What is the water quality of your local pond, stream, or bay? How much are we contributing to water quality problems through what we put on our lawns? How can you make a difference in local conditions?
“The state has sent out several hundred letters to homeowners in six clusters, most of them directly along the waterfront on the island’s South …
It has become the reflexive habit of news organizations to frame every news item as a conflict, a controversy. Without that, there is no story. You could be in a lecture hall for two and a half hours, listen to a panel, then have public statements from a crowd of 600. The one person who stands up to say that the breach must be closed because his apartment complex was flooded this winter is the person how gets surrounded by microphones. That's exactly what happened in March at a Town Hall in Bellport about The New Inlet. Nearly unanimous support after 2 1/2 hours, but I had reporters actually say to me, 'where's the conflict/story in that?' When we wade into public policy debates, where the science most matters, it is truly corrosive to science and civic life to see this happen.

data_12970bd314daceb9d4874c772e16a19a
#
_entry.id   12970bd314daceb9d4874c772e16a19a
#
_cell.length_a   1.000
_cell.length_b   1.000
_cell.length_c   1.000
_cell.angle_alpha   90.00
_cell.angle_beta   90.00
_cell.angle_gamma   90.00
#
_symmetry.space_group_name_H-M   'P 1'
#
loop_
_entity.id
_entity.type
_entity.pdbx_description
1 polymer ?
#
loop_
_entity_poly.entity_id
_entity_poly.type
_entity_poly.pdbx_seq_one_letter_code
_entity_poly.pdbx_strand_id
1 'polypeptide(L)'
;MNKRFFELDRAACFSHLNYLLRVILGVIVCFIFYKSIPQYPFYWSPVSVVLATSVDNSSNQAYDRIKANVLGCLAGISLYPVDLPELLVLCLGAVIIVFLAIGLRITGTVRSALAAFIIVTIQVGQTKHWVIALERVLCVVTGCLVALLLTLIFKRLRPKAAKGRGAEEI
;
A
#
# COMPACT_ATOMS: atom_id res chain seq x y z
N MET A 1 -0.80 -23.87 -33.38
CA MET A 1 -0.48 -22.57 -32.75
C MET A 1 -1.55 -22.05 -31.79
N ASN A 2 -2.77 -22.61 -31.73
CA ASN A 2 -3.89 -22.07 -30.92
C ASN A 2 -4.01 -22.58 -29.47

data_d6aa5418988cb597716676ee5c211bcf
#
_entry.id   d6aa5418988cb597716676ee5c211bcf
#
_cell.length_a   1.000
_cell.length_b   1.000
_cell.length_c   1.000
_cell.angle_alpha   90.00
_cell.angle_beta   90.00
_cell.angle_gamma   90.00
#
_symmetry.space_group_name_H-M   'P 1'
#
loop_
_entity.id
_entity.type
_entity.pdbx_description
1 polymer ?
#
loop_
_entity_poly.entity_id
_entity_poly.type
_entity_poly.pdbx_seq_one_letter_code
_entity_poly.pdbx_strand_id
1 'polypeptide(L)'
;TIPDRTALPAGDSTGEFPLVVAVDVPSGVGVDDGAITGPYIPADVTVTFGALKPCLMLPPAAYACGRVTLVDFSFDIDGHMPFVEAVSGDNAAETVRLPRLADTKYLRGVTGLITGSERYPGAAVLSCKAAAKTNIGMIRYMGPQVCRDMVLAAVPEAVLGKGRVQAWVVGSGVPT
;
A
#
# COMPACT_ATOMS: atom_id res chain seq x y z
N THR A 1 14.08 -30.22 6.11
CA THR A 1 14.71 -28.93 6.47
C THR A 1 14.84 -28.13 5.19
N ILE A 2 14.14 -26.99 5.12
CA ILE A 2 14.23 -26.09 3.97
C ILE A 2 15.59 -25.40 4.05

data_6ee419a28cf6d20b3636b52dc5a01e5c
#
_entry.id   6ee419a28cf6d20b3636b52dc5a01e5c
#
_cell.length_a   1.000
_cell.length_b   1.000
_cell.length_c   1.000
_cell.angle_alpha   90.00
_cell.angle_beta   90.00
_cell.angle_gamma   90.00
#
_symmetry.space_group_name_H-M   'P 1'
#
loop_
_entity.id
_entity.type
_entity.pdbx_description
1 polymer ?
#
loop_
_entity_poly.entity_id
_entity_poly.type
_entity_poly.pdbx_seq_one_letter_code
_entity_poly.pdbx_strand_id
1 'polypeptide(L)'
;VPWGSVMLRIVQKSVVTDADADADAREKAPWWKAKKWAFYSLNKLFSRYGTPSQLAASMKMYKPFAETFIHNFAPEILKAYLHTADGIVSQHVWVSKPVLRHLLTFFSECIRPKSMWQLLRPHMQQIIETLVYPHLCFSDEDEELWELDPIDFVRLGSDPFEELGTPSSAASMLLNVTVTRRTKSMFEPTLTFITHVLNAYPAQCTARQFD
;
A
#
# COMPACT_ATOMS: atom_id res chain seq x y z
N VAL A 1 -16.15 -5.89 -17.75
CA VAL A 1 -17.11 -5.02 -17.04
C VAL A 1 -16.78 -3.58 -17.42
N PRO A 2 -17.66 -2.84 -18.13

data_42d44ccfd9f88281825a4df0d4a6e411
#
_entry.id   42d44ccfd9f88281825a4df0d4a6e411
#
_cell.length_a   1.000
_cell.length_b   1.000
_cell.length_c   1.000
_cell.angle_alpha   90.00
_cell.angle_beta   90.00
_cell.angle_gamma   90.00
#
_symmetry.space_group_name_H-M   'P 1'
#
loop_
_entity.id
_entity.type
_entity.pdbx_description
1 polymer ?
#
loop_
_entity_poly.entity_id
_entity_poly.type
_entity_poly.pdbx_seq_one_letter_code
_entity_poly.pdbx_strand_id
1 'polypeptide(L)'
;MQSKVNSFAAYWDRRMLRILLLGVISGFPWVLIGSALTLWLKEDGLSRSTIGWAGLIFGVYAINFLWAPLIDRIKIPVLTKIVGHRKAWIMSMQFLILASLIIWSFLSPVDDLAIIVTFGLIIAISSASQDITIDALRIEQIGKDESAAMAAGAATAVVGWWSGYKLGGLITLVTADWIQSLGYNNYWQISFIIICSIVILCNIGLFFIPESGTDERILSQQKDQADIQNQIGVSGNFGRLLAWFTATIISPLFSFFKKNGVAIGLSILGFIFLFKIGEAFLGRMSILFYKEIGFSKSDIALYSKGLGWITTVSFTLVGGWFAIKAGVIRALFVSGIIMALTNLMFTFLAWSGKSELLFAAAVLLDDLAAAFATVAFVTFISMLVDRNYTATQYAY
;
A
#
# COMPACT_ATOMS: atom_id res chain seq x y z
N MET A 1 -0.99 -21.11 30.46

Save The Great South Bay, a non-profit organization founded in August 2012, , is a local grassroots organization dedicated to the revitalization of the bay.
We want future generations to fish, clam and swim in these waters as we had. We want to restore marine and shoreline habitats so that the South Shore and beach communities that ring the bay can become sustainable for this century.
At present, we are at a moment of crisis. The water quality on Long Island is such that due to septic tank seepage, pesticides, storm runoff, and lawn and agricultural fertilizer, we may not have water to drink, bathe in and cook with before long. As our polluted ground water seeps into our aquifer, it also seeps into our rivers, bays and ponds, and it is killing our bodies of water at an accelerating pace, and the costs of over-development and poor infrastructure mount.